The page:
Bicycle Theft: European Statistics

Europeans are cyclers. 2012 was the first year in which bicycle sales surpassed car sales in nearly all European economies.[1]The same trend is visible even in countries like Spain and Italy that are known for their caveats towards the two-wheeler. However, there’s one major downside to cycling in urban areas: bicycle theft.

Bike Crime

Netherlands still at the top

It’s September now, the high season for bicycle theft just ended. 50% of all bicycles thefts in cities occur between May and August. All in all, stealing a bicycle remains good business for criminals. In Britain alone, 115,147 bicycles were stolen in 2010 – the number reflects thefts reported to the police. However, roughly only one in five victims reports a theft to the police. British officials suspect the absolute number to be around 500,000 thefts every year. The issue is that the police rarely get a stolen bicycle back, which invites criminals to strike again and again. In Germany the situation is hardly different: only 10% of all bicycle theft cases are solved. With more than 26,000 bicycles stolen every year, Berlin is the most notorious bicycle theft city in Germany in absolute numbers. In the former DDR states, the situation is worse than anywhere else. Magdeburg, Cottbus, and Leipzig regularly top the national list in terms of thefts per capita while Munich, Wuppertal, and Wiesbaden are the safest. There’s one country, however, that stands out. The Netherlands, a relatively small country, recorded 450,000 stolen bicycles in 2011. On average, only one in three thefts is reported. Although this number has been declining sharply over the past couple of years (in 2008 it was 735,000), bicycle theft remains a huge societal problem. Dutch bicycles are in demand, particularly in the neighbouring countries of Germany and Belgium. Gangs used to steal bicycles to re-sell them domestically but in-built tracking chips and stricter Dutch officials have made the home-market less attractive. iStock_000009354213Small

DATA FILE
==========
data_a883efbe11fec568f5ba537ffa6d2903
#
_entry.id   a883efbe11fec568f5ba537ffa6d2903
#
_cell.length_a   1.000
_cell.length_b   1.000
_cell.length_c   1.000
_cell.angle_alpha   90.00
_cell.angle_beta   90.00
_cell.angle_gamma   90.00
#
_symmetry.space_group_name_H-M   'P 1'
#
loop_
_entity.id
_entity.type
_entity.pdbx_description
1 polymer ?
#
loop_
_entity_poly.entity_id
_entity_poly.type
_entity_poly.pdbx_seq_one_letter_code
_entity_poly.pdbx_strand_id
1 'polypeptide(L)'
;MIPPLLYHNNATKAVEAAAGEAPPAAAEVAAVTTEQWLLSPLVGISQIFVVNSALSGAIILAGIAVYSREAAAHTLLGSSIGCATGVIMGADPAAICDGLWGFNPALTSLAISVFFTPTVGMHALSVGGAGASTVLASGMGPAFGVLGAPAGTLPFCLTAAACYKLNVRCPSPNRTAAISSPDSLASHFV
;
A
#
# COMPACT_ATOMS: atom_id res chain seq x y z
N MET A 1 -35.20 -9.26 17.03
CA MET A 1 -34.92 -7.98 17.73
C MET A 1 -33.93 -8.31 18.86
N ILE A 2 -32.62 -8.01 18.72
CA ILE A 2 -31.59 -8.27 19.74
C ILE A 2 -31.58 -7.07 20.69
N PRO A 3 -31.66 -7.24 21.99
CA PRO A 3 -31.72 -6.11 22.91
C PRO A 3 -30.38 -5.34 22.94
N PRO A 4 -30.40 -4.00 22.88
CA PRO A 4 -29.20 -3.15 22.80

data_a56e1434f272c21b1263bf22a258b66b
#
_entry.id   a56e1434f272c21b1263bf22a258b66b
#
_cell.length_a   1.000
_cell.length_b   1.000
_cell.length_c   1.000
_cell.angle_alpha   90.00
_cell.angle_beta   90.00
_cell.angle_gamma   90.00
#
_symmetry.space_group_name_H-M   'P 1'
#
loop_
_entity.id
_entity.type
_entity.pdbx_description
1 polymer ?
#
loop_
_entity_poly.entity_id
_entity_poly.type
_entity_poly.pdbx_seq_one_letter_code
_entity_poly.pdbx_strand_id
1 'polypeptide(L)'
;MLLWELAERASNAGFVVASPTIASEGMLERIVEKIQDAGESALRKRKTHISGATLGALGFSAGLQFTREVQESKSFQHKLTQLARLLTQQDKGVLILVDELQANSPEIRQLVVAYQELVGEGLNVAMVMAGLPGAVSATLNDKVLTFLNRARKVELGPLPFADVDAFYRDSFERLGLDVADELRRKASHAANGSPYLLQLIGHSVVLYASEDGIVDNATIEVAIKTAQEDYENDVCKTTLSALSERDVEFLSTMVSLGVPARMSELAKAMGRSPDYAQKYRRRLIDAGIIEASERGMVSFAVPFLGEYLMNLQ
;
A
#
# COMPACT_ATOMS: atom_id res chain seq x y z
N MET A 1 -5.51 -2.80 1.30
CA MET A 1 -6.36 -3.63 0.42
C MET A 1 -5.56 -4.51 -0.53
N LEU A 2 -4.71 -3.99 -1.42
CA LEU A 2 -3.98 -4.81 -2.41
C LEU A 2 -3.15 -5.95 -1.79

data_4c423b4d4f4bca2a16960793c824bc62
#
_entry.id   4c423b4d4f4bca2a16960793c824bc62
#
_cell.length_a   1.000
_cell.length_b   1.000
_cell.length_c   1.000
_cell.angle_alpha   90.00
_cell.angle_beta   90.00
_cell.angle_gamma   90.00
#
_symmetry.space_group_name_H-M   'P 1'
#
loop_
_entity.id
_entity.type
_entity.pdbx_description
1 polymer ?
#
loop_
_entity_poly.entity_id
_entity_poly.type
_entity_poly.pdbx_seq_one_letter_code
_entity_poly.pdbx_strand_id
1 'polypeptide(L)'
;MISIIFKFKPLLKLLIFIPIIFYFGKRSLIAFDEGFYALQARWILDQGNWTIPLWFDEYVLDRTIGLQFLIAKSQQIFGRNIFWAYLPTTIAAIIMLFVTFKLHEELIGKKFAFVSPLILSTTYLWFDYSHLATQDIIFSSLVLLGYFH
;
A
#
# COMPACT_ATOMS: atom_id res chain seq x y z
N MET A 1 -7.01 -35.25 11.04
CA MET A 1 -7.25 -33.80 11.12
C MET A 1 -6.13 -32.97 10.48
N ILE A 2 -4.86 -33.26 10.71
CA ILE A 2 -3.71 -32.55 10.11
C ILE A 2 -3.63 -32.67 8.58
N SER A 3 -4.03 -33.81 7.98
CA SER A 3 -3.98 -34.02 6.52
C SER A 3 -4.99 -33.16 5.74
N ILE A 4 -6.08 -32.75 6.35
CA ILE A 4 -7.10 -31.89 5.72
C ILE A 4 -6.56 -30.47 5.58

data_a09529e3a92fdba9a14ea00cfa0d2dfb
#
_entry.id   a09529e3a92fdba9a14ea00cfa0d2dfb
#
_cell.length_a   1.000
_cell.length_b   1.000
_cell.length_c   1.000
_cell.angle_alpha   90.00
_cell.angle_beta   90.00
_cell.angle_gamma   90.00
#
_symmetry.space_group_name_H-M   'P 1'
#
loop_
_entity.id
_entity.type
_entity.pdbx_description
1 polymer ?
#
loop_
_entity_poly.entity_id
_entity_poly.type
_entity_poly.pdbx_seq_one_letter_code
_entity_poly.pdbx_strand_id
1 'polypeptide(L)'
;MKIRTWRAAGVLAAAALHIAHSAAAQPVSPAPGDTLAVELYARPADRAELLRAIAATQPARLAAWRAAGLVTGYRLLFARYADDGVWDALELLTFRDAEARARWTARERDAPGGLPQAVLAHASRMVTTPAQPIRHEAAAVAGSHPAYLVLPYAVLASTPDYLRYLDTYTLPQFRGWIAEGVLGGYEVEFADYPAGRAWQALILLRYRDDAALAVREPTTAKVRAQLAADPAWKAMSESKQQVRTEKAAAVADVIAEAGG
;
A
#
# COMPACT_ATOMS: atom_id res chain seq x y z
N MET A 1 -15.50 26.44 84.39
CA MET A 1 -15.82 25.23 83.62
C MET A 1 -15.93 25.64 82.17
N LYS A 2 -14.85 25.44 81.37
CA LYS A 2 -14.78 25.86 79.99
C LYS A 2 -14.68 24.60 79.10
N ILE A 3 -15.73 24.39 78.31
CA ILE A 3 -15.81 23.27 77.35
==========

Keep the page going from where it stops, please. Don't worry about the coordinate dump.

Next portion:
Bystanders! Act!

The problem is that it’s still so easy to steal a bicycle in the city. Why? Psychologists call it the bystander effect: witnesses usually never intervene even if someone is stealing a bicycle as openly as this fellow in the following video (link).[2] So in the end it all depends on the quality of your lock and the way you lock your bicycle. Here are some tips: use more than one lock as thieves will be repulsed to go through the extra hassle. Make sure you lock the wheels and the frame together to an immovable object. This will prevent thieves from removing parts of your bicycle. Finally, know the area: thieves anticipate that commuters lock their bicycles close to public transport stations and then work for the rest of the day. Be smart - don’t give bicycle theft a chance.

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